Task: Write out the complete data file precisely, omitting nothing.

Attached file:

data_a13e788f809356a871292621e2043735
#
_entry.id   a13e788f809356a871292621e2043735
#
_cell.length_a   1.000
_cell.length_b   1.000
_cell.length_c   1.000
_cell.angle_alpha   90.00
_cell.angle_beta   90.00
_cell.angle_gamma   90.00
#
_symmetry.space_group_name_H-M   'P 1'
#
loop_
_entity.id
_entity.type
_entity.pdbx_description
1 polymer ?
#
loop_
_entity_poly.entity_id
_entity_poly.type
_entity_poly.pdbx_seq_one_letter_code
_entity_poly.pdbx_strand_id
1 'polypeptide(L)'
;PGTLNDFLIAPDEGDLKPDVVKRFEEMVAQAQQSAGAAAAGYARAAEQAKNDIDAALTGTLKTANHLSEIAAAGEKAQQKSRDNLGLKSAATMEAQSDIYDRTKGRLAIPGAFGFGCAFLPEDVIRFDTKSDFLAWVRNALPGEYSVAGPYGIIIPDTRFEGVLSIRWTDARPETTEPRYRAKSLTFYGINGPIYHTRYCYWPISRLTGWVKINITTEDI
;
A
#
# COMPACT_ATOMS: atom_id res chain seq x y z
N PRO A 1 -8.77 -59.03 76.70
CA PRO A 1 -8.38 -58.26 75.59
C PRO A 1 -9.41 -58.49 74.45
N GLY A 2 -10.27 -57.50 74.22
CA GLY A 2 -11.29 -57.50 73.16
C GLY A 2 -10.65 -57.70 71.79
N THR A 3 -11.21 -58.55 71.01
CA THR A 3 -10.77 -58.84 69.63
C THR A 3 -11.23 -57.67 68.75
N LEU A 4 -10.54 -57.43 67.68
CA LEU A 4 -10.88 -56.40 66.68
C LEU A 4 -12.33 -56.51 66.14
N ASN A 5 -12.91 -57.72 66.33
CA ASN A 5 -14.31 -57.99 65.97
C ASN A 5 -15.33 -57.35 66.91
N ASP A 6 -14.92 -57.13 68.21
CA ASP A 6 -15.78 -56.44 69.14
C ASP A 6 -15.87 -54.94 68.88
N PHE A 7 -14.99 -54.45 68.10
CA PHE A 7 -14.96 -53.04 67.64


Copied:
data_a13e788f809356a871292621e2043735
#
_entry.id   a13e788f809356a871292621e2043735
#
_cell.length_a   1.000
_cell.length_b   1.000
_cell.length_c   1.000
_cell.angle_alpha   90.00
_cell.angle_beta   90.00
_cell.angle_gamma   90.00
#
_symmetry.space_group_name_H-M   'P 1'
#
loop_
_entity.id
_entity.type
_entity.pdbx_description
1 polymer ?
#
loop_
_entity_poly.entity_id
_entity_poly.type
_entity_poly.pdbx_seq_one_letter_code
_entity_poly.pdbx_strand_id
1 'polypeptide(L)'
;PGTLNDFLIAPDEGDLKPDVVKRFEEMVAQAQQSAGAAAAGYARAAEQAKNDIDAALTGTLKTANHLSEIAAAGEKAQQKSRDNLGLKSAATMEAQSDIYDRTKGRLAIPGAFGFGCAFLPEDVIRFDTKSDFLAWVRNALPGEYSVAGPYGIIIPDTRFEGVLSIRWTDARPETTEPRYRAKSLTFYGINGPIYHTRYCYWPISRLTGWVKINITTEDI
;
A
#
# COMPACT_ATOMS: atom_id res chain seq x y z
N PRO A 1 -8.77 -59.03 76.70
CA PRO A 1 -8.38 -58.26 75.59
C PRO A 1 -9.41 -58.49 74.45
N GLY A 2 -10.27 -57.50 74.22
CA GLY A 2 -11.29 -57.50 73.16
C GLY A 2 -10.65 -57.70 71.79
N THR A 3 -11.21 -58.55 71.01
CA THR A 3 -10.77 -58.84 69.63
C THR A 3 -11.23 -57.67 68.75
N LEU A 4 -10.54 -57.43 67.68
CA LEU A 4 -10.88 -56.40 66.68
C LEU A 4 -12.33 -56.51 66.14
N ASN A 5 -12.91 -57.72 66.33
CA ASN A 5 -14.31 -57.99 65.97
C ASN A 5 -15.33 -57.35 66.91
N ASP A 6 -14.92 -57.13 68.21
CA ASP A 6 -15.78 -56.44 69.14
C ASP A 6 -15.87 -54.94 68.88
N PHE A 7 -14.99 -54.45 68.10
CA PHE A 7 -14.96 -53.04 67.64